I am trying to access an instance variable which is set in the controller in the model. The controller is the products controller and the model is the products model. The instance variable is a instance of another model called account.

The instance variable is @current_account

When I run the code nothing happens, I do not get an error. Does anyone know where I can find something read about access instance variables set in the controller from the model?



  • So you're trying to access the @current_account variable in a model? The @current_account variable is being set in a controller? – Steve Mar 10 '10 at 21:26

You shouldn't generally try to access the controller from the model for high-minded issues I won't go into.

I solved a similar problem like so:

class Account < ActiveRecord::Base
  cattr_accessor :current

class ApplicationController < ActionController::Base
  before_filter :set_current_account
  def set_current_account
    #  set @current_account from session data here
    Account.current = @current_account

Then just access the current account with Account.current

  • 15
    Aren't class variables shared across all requests?! – vise Mar 11 '10 at 9:11
  • I don't understand how to get the variable value from the :current symbol in the model? I tried Account.current and current. – djburdick May 28 '10 at 0:03
  • What's the difference between cattr_accessor and attr_accessor? – user94154 Jun 22 '10 at 17:28
  • 1
    cattr_accessor is attached to the class, like self.value, rather than a method value. – Garrett Jun 23 '10 at 17:52
  • @vise to me also seems like a single user web application. I was wondering whether thread_cattr_accessor might be of any help. If we are sure that one thread will not switch between requests back and forth. – akostadinov Jun 15 at 12:09

DISCLAIMER: The following code breaks MVC conventions, that said...

Using class attributes can probably lead to thread safety issues. I would use Thread.current + around_filter to store controller related data at thread level, and ensure it gets cleared just before the request finishes:

class ApplicationController < ActionController::Base

  around_filter :wrap_with_hack

  def wrap_with_hack
    # We could do this (greener solution): 
    # http://coderrr.wordpress.com/2008/04/10/lets-stop-polluting-the-threadcurrent-hash/
    # ... but for simplicity sake:
    Thread.current[:controller] = self
     # Prevent cross request access if thread is reused later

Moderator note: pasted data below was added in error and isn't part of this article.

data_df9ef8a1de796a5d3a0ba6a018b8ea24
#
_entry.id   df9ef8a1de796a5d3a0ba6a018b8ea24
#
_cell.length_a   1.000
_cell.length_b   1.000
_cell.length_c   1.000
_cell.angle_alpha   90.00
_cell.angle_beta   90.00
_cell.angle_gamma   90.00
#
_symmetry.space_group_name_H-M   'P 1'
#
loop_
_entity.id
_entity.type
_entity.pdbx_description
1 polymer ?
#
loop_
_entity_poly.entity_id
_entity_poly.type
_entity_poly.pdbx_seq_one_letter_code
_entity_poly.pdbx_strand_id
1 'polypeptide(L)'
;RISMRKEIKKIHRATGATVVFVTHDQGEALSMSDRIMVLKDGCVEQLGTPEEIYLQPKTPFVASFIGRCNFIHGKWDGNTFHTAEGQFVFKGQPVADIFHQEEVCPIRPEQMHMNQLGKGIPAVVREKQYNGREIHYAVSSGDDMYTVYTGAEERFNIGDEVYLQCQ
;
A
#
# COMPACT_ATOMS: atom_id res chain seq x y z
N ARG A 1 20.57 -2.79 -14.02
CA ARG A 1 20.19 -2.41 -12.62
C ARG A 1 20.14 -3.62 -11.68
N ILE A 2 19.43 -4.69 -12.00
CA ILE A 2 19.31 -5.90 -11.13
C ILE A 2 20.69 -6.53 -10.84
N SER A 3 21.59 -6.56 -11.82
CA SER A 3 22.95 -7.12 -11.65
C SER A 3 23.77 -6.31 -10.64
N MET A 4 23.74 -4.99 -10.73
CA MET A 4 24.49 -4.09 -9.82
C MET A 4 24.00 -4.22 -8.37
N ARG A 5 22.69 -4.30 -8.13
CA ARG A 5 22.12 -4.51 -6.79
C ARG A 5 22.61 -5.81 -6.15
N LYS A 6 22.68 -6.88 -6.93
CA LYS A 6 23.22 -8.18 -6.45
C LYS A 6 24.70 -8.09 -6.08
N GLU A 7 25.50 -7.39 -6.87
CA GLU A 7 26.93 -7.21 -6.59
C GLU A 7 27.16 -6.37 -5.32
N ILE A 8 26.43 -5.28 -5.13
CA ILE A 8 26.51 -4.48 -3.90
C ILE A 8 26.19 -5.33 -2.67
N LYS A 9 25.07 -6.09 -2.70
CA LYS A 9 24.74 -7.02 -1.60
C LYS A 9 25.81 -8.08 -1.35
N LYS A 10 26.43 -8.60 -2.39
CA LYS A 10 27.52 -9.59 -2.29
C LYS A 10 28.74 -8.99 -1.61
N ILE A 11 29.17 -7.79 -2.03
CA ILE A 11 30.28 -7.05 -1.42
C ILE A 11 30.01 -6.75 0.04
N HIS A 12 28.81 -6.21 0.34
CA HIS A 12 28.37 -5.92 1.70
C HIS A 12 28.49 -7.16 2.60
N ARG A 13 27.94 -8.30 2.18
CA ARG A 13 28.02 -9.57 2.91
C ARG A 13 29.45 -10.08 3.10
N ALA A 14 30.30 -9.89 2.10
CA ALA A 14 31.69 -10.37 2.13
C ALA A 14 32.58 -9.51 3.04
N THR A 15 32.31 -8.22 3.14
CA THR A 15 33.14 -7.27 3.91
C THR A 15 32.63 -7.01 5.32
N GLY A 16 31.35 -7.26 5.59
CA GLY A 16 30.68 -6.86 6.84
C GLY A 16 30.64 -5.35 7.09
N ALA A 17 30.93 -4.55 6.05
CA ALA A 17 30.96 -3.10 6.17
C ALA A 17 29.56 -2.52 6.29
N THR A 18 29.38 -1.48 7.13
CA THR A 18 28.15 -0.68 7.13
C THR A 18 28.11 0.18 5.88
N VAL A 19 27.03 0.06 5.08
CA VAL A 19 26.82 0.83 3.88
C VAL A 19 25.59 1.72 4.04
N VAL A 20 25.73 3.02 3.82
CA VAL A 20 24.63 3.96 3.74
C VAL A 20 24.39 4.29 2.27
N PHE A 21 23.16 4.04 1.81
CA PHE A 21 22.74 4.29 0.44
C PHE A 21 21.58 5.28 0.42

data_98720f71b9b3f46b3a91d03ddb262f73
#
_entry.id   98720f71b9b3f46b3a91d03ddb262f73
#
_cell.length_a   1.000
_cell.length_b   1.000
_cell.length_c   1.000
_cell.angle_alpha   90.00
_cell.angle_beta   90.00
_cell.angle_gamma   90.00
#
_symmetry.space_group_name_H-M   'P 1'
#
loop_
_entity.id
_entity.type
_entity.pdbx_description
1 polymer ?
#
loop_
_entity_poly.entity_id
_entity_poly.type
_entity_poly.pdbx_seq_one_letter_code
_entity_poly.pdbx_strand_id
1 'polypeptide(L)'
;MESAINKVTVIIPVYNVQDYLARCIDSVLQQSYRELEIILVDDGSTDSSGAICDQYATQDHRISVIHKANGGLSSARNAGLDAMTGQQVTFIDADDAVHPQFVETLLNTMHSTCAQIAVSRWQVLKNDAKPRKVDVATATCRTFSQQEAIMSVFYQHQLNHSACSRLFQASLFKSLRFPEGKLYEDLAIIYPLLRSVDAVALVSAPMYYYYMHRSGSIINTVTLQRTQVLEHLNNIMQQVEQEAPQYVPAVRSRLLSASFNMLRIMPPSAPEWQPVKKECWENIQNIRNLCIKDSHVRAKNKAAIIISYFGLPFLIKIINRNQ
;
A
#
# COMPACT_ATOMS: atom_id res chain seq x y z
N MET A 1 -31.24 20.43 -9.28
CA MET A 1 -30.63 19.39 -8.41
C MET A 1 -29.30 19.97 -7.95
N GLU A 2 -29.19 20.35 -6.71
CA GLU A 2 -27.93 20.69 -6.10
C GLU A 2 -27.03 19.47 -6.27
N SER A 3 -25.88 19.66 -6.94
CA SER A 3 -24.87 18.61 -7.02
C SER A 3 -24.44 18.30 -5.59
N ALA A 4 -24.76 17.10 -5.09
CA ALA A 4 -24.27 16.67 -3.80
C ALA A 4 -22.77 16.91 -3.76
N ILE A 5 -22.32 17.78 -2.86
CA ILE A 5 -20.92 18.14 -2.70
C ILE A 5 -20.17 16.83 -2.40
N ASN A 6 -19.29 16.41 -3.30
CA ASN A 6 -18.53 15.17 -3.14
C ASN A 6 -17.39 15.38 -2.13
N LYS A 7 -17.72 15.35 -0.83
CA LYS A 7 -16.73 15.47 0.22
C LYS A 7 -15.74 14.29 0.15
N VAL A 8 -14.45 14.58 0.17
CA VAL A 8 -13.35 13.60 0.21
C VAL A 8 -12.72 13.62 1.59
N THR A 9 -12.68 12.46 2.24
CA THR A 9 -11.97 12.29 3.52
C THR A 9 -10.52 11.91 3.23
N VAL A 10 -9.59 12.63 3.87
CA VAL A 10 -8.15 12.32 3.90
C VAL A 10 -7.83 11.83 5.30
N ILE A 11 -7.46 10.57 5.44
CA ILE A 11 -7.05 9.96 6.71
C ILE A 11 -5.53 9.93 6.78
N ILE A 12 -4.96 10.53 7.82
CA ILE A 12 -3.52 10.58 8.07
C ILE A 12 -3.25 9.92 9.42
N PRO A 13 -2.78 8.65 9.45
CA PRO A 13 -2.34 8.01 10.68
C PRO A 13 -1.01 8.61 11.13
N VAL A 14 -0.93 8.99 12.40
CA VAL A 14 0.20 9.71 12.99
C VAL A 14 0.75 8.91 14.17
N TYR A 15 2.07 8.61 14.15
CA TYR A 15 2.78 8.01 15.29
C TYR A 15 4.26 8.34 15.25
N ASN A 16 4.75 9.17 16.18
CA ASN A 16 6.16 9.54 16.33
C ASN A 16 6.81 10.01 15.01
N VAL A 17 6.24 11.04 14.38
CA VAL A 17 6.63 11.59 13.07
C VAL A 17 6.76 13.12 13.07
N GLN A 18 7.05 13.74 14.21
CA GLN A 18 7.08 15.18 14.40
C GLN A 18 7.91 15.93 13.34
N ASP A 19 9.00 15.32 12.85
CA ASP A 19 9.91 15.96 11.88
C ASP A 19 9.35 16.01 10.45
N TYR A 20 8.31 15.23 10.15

Thread.current[:controller] = nil

Now the current controller instance will be avaliable globaly during the request processing through Thread.current[:controller]

  • Hi @ibaixas thanks for this. But can you please explain how will class attribute leads to thread safety issue. I am a newbie. And is this issue present in Rails 4 as well – Akshat Nov 13 '14 at 1:06
  • 2
    Class variables are shared between threads. This means that when using a multithreaded app server like puma, different threads handling different requests will store the controller instance in the same variable, overwriting each other. By using the Thread.current hash you ensure that the variable is only set by the current thread. Sorry for the (2 year) delay ... – ibaixas Nov 24 '16 at 19:02

If you need to access a controller variable from a model it generally means your design is wrong because a controller serves as bridge between view and model (at least in Rails), controller gets info from models, models shouldn't know anything about controllers, but if you want to do it anyway you can do it just as jeem said, but I'd rather do:

 class << self

    attr_accessor :current


instead of

cattr_accessor :current

you can see why here => cattr_accessor doesn't work as it should

  • This is not much better because this is still shared between requests, to say nothing of thread-safety. It should either be an attribute on a User instance or else you should pass it to the methods that need to know it. – gtd Aug 18 '11 at 20:58

I can't comment directly so I'll post here: the accepted answer does not seem to be right. As @vise notes, class variables are shared across requests. So unless there's just one current account for the entire app, this won't behave as expected.

For more, see the accepted answer by @molf here: Is Rails shared-nothing or can separate requests access the same runtime variables?


I'm not sure if I understand the question exactly, but I'll take a stab.

I think if you need to access a controller instance variable from the model then you either need to make it an attribute in the model, or move your logic to the other class controller, not model.

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